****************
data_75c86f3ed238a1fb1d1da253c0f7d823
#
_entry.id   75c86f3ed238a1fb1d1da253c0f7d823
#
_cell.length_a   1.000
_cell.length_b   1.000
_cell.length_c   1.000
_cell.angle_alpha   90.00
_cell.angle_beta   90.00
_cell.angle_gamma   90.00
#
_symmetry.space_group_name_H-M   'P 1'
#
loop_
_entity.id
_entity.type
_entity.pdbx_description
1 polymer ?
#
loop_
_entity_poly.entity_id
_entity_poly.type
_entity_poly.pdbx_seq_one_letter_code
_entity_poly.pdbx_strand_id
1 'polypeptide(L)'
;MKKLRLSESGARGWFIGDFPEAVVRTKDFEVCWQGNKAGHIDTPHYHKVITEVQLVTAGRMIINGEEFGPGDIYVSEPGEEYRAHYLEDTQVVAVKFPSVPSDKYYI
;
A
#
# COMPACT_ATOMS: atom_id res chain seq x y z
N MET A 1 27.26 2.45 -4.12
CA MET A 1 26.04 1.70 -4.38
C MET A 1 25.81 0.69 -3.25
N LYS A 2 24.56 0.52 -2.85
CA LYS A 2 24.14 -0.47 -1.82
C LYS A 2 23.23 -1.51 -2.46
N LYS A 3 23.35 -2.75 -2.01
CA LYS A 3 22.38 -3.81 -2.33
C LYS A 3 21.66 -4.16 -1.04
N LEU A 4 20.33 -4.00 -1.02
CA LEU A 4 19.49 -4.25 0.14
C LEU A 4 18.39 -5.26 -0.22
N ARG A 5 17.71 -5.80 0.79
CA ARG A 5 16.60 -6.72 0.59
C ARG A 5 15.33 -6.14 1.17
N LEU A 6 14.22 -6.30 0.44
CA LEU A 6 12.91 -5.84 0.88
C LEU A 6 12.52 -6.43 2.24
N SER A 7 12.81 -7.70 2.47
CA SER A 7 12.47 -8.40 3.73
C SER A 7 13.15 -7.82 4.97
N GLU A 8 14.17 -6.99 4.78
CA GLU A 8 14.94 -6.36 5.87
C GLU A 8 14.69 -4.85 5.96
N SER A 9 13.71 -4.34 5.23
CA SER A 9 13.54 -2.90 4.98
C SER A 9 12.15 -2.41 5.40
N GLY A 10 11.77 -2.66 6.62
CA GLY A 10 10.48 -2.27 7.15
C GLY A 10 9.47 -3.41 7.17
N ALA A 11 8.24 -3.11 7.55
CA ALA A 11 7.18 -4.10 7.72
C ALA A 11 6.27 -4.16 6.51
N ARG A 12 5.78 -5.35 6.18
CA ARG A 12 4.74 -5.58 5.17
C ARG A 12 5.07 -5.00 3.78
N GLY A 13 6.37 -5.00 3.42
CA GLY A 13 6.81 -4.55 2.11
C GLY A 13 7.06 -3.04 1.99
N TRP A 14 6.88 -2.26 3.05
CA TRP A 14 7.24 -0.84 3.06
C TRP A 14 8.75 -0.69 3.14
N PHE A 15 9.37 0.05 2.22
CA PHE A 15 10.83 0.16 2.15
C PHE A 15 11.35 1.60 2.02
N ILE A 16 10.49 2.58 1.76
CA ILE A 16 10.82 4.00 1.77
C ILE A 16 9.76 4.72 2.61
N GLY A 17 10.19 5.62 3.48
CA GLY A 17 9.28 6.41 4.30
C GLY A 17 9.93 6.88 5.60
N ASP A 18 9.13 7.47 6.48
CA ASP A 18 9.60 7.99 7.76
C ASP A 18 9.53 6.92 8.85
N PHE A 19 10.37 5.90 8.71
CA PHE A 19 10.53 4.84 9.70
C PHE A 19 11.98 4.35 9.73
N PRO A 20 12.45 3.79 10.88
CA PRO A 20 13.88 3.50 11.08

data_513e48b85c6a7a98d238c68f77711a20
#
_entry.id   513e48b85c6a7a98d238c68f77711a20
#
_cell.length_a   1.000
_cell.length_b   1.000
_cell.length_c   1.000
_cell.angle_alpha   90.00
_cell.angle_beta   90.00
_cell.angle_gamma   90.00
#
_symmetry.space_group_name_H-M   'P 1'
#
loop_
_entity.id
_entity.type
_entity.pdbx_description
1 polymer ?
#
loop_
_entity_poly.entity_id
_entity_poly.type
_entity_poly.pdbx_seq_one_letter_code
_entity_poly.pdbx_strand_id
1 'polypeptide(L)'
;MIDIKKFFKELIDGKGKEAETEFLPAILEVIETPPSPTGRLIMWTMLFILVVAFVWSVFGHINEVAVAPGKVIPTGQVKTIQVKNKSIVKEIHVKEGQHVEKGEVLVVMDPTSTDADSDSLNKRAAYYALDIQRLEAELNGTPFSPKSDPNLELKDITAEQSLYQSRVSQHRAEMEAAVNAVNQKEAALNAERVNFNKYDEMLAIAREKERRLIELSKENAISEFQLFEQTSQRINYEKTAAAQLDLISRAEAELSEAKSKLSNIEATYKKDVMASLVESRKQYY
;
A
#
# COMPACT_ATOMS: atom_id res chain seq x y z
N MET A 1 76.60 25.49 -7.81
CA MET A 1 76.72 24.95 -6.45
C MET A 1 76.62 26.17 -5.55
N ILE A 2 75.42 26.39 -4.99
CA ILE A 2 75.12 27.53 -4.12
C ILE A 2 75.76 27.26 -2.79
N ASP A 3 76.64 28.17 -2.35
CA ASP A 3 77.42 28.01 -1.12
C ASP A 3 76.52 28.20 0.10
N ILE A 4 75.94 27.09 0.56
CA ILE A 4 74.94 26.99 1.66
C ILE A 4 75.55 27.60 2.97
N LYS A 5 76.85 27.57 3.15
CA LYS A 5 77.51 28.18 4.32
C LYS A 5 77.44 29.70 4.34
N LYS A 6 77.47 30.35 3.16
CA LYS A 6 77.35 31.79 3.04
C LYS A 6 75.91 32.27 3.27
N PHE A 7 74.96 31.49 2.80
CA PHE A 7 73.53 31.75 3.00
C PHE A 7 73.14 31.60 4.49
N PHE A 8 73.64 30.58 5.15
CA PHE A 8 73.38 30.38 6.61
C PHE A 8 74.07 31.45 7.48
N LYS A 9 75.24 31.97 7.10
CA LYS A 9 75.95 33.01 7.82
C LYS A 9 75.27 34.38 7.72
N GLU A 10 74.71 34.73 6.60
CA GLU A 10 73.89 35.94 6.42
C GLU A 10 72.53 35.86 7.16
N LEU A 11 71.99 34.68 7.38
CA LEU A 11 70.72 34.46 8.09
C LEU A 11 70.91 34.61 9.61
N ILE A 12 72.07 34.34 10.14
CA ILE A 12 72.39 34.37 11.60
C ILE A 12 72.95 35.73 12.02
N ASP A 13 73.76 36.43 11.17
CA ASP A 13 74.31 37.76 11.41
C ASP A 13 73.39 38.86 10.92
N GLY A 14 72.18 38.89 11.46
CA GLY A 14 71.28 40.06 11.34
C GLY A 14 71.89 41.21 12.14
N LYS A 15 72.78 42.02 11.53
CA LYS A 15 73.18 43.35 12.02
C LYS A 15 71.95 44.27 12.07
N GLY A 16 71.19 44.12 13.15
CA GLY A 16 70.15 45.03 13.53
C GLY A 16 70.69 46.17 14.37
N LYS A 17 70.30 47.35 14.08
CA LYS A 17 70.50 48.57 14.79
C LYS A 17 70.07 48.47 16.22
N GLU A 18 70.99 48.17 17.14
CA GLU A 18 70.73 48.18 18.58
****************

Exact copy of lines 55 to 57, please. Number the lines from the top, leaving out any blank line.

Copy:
N SER A 9 13.71 -4.34 5.23
CA SER A 9 13.54 -2.90 4.98
C SER A 9 12.15 -2.41 5.40